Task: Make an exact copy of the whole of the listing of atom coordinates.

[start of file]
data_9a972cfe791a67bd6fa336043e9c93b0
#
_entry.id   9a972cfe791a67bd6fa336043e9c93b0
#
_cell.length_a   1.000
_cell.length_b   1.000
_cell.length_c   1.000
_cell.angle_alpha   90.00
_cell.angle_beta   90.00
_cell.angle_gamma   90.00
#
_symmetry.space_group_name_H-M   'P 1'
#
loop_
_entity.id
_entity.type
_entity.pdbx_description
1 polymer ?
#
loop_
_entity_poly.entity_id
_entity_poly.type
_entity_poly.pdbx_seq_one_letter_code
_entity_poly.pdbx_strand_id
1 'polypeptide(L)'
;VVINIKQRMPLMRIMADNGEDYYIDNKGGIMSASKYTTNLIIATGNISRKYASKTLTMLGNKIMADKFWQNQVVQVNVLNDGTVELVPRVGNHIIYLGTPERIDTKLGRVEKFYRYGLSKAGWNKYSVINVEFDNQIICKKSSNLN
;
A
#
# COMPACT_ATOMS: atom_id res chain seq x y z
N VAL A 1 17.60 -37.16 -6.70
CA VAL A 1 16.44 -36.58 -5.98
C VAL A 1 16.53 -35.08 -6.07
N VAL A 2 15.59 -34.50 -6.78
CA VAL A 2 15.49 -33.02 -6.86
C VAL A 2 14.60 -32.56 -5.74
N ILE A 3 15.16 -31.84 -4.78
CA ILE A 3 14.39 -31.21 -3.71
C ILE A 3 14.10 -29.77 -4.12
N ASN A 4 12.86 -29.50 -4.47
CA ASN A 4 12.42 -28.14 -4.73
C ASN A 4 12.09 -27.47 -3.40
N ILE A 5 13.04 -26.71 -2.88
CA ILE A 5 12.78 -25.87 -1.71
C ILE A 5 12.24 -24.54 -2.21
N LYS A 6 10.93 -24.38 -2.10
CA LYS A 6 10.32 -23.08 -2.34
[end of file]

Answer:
data_9a972cfe791a67bd6fa336043e9c93b0
#
_entry.id   9a972cfe791a67bd6fa336043e9c93b0
#
_cell.length_a   1.000
_cell.length_b   1.000
_cell.length_c   1.000
_cell.angle_alpha   90.00
_cell.angle_beta   90.00
_cell.angle_gamma   90.00
#
_symmetry.space_group_name_H-M   'P 1'
#
loop_
_entity.id
_entity.type
_entity.pdbx_description
1 polymer ?
#
loop_
_entity_poly.entity_id
_entity_poly.type
_entity_poly.pdbx_seq_one_letter_code
_entity_poly.pdbx_strand_id
1 'polypeptide(L)'
;VVINIKQRMPLMRIMADNGEDYYIDNKGGIMSASKYTTNLIIATGNISRKYASKTLTMLGNKIMADKFWQNQVVQVNVLNDGTVELVPRVGNHIIYLGTPERIDTKLGRVEKFYRYGLSKAGWNKYSVINVEFDNQIICKKSSNLN
;
A
#
# COMPACT_ATOMS: atom_id res chain seq x y z
N VAL A 1 17.60 -37.16 -6.70
CA VAL A 1 16.44 -36.58 -5.98
C VAL A 1 16.53 -35.08 -6.07
N VAL A 2 15.59 -34.50 -6.78
CA VAL A 2 15.49 -33.02 -6.86
C VAL A 2 14.60 -32.56 -5.74
N ILE A 3 15.16 -31.84 -4.78
CA ILE A 3 14.39 -31.21 -3.71
C ILE A 3 14.10 -29.77 -4.12
N ASN A 4 12.86 -29.50 -4.47
CA ASN A 4 12.42 -28.14 -4.73
C ASN A 4 12.09 -27.47 -3.40
N ILE A 5 13.04 -26.71 -2.88
CA ILE A 5 12.78 -25.87 -1.71
C ILE A 5 12.24 -24.54 -2.21
N LYS A 6 10.93 -24.38 -2.10
CA LYS A 6 10.32 -23.08 -2.34